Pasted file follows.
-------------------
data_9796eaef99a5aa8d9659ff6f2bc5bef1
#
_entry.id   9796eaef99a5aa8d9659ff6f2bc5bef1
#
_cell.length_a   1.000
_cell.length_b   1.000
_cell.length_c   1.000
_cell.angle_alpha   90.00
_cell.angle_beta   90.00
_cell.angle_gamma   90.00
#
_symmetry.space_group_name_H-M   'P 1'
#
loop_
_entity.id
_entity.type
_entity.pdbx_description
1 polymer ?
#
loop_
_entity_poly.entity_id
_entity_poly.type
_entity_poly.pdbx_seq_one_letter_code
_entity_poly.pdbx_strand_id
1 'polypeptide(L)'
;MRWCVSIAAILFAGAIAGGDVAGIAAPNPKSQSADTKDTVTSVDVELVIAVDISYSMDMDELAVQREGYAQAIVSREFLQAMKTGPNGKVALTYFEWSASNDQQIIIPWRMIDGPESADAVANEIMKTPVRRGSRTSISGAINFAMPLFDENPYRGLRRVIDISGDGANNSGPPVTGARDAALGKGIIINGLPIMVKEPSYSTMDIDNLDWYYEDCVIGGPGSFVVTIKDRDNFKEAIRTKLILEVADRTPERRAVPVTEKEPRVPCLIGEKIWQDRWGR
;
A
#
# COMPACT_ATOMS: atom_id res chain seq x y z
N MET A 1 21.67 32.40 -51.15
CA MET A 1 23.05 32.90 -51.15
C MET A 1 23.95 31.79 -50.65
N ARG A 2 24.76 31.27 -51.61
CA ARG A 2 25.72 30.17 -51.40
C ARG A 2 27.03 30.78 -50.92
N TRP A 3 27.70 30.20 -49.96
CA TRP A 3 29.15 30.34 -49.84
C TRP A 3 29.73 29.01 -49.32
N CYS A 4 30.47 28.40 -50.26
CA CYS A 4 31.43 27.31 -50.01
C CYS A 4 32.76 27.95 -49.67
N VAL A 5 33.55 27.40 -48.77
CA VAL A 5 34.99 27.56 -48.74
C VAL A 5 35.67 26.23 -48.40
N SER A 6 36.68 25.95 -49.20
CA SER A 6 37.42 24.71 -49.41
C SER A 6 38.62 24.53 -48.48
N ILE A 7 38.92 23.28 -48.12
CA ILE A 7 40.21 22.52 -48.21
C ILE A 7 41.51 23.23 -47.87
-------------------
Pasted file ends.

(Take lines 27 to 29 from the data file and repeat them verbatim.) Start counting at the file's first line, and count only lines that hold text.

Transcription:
;
A
#